With AMD shuttering SeaMicro and going silent on future ARM development plans earlier this month, things were looking somewhat bleak for the proponents of the ARM powered dense server model in the data center. But there is a light at the end of the tunnel if you put the most positive spin on two announcements from ARM vendor Applied Micro.
On the academic side, it was announced the the CloudLab project at the University of Utah would be powered by HP Moonshot servers using the Applied Micro X-Gene SoC solution. The UU project is focused on building efficient cloud environments that can run a variety of workloads, something that is well complemented by the dense server model. The project is succinctly described in this 90-second video.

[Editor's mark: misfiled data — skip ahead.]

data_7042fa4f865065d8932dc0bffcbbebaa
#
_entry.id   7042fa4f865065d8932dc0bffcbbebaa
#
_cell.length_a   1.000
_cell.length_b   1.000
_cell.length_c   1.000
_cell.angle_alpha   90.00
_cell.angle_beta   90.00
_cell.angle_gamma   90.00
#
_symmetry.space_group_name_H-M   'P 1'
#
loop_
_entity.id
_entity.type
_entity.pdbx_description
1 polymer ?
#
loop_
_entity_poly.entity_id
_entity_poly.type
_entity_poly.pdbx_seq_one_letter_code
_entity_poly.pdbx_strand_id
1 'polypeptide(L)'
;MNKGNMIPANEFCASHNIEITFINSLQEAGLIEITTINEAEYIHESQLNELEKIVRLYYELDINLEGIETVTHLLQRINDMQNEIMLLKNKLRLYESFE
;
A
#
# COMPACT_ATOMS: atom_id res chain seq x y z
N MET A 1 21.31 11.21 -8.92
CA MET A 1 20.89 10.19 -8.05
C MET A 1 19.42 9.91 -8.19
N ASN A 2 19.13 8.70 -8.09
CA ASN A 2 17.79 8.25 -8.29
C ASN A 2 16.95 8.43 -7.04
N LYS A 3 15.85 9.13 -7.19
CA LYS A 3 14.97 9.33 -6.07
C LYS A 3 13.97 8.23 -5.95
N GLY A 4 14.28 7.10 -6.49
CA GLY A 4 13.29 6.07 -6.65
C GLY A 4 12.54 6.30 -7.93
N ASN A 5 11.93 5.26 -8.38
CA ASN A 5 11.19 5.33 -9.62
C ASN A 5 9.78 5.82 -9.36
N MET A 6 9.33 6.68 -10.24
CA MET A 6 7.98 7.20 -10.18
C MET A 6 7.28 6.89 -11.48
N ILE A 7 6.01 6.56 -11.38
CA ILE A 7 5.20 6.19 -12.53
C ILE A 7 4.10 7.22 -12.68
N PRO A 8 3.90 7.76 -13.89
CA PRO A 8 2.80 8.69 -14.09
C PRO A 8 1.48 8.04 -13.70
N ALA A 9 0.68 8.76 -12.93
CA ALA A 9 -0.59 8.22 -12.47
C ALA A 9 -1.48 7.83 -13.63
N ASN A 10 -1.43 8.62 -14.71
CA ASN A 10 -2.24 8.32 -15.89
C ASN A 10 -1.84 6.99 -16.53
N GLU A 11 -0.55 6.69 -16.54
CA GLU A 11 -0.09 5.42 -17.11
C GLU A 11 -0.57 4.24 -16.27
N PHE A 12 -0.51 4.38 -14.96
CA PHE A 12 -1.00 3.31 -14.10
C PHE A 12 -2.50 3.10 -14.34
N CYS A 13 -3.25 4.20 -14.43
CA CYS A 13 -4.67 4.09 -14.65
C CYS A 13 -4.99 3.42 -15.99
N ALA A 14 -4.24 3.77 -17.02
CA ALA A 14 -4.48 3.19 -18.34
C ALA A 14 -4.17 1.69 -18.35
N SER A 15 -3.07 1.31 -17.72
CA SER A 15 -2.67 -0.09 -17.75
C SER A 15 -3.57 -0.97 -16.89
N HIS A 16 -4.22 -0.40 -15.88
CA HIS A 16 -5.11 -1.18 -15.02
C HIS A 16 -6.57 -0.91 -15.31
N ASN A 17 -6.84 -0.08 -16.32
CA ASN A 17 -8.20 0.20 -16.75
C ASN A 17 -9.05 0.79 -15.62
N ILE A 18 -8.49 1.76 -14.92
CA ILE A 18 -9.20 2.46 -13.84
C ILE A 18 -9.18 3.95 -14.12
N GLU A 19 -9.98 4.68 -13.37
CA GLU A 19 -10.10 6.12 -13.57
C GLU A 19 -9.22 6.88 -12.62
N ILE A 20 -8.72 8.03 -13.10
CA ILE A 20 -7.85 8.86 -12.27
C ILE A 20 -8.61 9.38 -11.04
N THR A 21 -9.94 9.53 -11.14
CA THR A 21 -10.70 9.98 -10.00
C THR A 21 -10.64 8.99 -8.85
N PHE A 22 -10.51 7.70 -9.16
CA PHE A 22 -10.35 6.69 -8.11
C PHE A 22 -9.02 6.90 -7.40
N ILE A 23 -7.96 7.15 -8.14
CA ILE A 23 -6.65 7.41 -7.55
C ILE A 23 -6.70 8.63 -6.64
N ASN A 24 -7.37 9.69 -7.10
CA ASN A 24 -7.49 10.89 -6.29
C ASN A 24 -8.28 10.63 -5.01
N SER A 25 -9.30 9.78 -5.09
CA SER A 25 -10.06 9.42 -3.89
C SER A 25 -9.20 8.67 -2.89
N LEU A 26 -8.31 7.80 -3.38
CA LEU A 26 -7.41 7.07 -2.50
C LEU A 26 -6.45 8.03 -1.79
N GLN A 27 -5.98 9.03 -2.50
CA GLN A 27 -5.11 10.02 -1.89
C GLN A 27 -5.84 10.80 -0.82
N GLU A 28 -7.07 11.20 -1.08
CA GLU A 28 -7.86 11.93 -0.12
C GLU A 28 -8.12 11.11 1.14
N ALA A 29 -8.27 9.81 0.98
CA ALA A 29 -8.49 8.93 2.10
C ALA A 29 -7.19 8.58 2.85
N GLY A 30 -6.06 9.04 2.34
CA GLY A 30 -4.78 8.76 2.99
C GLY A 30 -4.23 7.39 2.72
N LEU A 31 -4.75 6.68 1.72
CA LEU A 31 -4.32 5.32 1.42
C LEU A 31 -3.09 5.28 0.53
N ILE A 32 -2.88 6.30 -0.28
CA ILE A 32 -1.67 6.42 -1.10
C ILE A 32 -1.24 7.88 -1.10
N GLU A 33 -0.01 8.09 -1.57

On the business side, it was revealed today during Applied Micro's fourth quarter earnings call that payment processing powerhouse PayPal had also adopted the Applied Micro X-Gene server. Paramesh Gopi, Applied Micro CEO and president, said that PayPal had deployed and validated the Applied Micro Solution and had achieved an order of magnitude improvement in compute density.
PayPal has yet to talk publicly about its most recent changes to its data center infrastructure, but had discussed the significant changes it made in late 2014 when it rolled out their fourth dedicated data center facility.
So it appears that 64-bit ARMv8 is alive and well, if not especially robust, in the data center world. The lack of news from other ARM players, such as Cavium, and especially ARM giant Qualcomm could be interpreted as the calm before the storm that will be wide scale adoption of the latest and greatest ARM CPUs in the data center.